Resources

Download details

Peer Assessment barriers faced by international students engaging in project-based courses Peer Assessment barriers faced by international students engaging in project-based courses HOT

Structured Abstract 

BACKGROUND  

Project-based courses building on teamwork, communication and collaboration skills are compulsory for  all  students  at  The  University  of  Queensland  (UQ)  where  11%  of  first-year  students  identify themselves  as  international.  Many  of  these  students  find  difficulty  in  adapting  to  western  culture,  in particular the learning culture (Chang & Chin, 1999). Students are often accustomed to the Confucian system which commonly focuses on transmission-based learning (lectures) and assessment through technical competence (exams) and there is little to no team work in this system (Gorry, 2011).  Teamwork  underpinning  two  compulsory  first-year  project-based  courses  is  evaluated  through  Peer Assessment (PA) that asks students to rate each other on the basis of four sub-areas: Teamwork and Leadership, Overall Contribution, Timeliness, and Quality of Work. PA occurs 4 times in the first-year of study; PA results are returned to student teams via a mentor to aid team development, and are also used to scale assessment marks. However international students (IS) perform poorly in these project-based courses, attracting low PA and grades due to poor quality of work, lack of contribution and/ or poor  engagement  (Chen  &  Kavanagh,  2013).  In  addition,  domestic  students  have  highlighted communication  and  lack  of  task  understanding  as  problem  areas  for  international  students  and domestic students often respond with discontent and resentment.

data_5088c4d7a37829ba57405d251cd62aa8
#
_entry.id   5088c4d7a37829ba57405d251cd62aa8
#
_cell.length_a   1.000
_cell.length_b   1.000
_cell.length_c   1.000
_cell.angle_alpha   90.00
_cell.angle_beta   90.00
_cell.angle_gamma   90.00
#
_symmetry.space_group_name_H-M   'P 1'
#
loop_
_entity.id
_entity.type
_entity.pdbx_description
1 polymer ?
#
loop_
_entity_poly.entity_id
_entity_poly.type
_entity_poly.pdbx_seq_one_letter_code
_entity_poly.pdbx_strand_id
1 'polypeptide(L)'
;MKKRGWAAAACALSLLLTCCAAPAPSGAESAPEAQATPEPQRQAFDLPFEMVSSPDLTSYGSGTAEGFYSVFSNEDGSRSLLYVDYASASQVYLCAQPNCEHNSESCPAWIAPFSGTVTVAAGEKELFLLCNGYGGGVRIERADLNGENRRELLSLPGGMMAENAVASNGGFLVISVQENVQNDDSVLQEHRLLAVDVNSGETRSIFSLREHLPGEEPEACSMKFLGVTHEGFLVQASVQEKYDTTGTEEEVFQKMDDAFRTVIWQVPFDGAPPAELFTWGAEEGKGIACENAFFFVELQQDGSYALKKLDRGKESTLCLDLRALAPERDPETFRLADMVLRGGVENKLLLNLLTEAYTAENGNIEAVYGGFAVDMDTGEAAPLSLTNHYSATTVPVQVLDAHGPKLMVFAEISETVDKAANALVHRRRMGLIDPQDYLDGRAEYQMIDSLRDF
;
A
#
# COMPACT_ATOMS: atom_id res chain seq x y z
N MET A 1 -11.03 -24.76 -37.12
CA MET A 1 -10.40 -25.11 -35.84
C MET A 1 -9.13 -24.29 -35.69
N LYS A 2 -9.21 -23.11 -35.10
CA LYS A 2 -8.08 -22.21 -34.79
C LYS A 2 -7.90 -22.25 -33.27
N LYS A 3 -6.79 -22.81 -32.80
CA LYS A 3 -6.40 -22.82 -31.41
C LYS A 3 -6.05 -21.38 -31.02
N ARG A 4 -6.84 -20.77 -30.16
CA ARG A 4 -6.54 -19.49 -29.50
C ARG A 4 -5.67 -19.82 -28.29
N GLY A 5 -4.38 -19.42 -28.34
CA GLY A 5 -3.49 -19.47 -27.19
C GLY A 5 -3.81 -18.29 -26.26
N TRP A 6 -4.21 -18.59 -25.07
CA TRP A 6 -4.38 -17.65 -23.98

PURPOSE 

In order to address transitional barriers faced by IS, a series of support modules are designed through: 

  • identification of any PA sub-areas IS are struggling with; and
  • review of feedback IS received from their teammates and tutors. 

DESIGN/METHOD  

The four sub-areas of PA were investigated through graphical interpretation. Differences between the two  cohorts  (international  vs.  domestic)  were  then  correlated  with  written  feedback  given  by  team members. Semantic analysis was carried out using the TeXTT online platform and Leximancer and findings were further verified by manual thematic analysis. 

RESULTS  

IS  are  graded  lower  in  all  PA  categories,  in  particular  Teamwork  and  Leadership,  and  Overall Contribution  to  the  project.  Feedback  provided  by  peers  and  tutors  highlight  quietness  and  lack  of participation in discussions as problem areas. A significant amount of IS were heavily penalised in the PA  scores  due  to  missing  team  meetings.  Semantic  analysis  of  student  comments  also  showed inability to attend meetings in a timely fashion and quality of work as key barriers faced. 

CONCLUSIONS  

IS struggle to transition into project-based courses where they are required to work in teams. This is evident  through  skewed  PA  results  and  feedback  provided  by  staff  and  team  members.  Language barriers  as  well  as  differences  in  educational  expectations  are  likely  to  be  the  causes  for  the transitional  barriers  faced  by  IS.  A  contextual  academic  engineering  language  course  has  been designed  and  piloted  following  the  findings  of  this  research.  This  program  will  aid  students  in transitioning into foreign learning environments and integrate more effectively into engineering teams. 

KEYWORDS  

Peer assessment, International students, First-year, Teamwork. 

Information
Created 2016-11-19
Changed
Version
Size 869.73 KB
Created by Lynette
Changed by
Downloads 160
License
Price